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Outdoors: Moving forests

DunsinaneHill_From_BlackHill_12APR03.jpg

In one of Shakespeare's tragedies, the one set in Scotland, an apparition of a child predicted that the king would never be vanquished until a forest walked up the hill to his castle.

To which the tragic hero replied, "That will never be."

In nature, it does happen, though usually, without the help of an advancing army and over a far greater length of time, like, for example, since the last Ice Age.

In her book "Journeys in Green Places," Virginia Eifert wrote, "In its melting, the glacial ice only momentarily left a vacant landscape. As fast as it was open, nature set about to occupy it.

"The return of plants had to begin with the tundra. Trees only a few inches tall could live in a stern climate and in the sterile cold gravel.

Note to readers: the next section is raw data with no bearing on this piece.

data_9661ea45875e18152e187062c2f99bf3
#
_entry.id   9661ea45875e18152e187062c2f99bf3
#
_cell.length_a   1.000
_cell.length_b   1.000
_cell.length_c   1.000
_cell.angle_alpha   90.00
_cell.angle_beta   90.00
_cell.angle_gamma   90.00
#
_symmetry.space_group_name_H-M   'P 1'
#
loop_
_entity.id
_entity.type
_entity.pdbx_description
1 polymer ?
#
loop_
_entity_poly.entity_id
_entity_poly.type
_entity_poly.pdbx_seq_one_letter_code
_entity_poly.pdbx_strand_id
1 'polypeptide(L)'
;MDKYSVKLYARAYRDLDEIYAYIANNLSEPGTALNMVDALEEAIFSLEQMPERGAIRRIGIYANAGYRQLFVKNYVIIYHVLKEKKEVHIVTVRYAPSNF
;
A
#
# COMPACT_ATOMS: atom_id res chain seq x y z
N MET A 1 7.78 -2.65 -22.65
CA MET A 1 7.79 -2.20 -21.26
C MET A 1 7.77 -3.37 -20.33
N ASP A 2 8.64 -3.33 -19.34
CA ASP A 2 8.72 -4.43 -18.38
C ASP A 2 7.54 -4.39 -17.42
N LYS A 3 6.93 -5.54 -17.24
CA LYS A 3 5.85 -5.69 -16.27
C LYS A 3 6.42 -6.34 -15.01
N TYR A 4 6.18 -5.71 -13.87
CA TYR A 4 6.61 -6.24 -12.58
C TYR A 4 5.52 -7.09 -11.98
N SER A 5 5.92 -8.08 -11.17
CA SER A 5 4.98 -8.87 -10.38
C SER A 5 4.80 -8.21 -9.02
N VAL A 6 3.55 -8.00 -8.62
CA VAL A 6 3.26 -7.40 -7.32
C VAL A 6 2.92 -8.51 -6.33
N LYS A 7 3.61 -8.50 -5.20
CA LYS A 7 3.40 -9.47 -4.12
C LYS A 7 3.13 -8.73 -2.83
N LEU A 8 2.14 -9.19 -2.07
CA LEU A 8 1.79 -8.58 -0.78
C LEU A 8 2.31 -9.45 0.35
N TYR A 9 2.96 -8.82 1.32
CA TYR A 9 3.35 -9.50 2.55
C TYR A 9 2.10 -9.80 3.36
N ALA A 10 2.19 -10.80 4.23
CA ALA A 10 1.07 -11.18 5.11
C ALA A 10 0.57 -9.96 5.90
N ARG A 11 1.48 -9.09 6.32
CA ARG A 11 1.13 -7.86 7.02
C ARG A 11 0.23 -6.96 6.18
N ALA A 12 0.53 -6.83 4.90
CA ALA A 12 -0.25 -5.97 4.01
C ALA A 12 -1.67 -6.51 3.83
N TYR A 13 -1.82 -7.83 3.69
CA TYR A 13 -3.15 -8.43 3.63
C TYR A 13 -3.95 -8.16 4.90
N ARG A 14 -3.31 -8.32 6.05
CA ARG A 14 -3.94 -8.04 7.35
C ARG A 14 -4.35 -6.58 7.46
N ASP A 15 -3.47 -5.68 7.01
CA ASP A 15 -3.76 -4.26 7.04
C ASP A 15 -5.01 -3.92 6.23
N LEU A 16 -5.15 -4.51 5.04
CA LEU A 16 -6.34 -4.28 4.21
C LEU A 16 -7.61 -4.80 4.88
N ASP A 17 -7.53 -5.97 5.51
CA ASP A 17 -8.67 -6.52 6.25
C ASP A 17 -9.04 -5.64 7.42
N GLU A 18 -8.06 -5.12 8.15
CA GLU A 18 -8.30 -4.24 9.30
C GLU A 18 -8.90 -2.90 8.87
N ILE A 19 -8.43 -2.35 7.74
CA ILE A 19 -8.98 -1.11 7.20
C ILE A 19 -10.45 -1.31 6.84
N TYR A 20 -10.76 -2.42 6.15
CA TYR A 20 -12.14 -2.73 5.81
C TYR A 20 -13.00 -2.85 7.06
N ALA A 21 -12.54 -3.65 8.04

"As the tundra continued northward on the heels of ice, it was quickly followed by the formation of peat bogs into which came tamarack and swamp spruce. Then, into the warming, drying landscape came the spruce-fir and pine-hemlock, or the beech-maple forests."

During the Lumber Era, most of the virgin forests in this area were cleared, but trees have moved back to fill the void.

Even in my lifetime I’ve observed that, in areas left fallow, trees in spite of "their earth-bound roots" have walked up the hills and dunes of the Great Lakes region.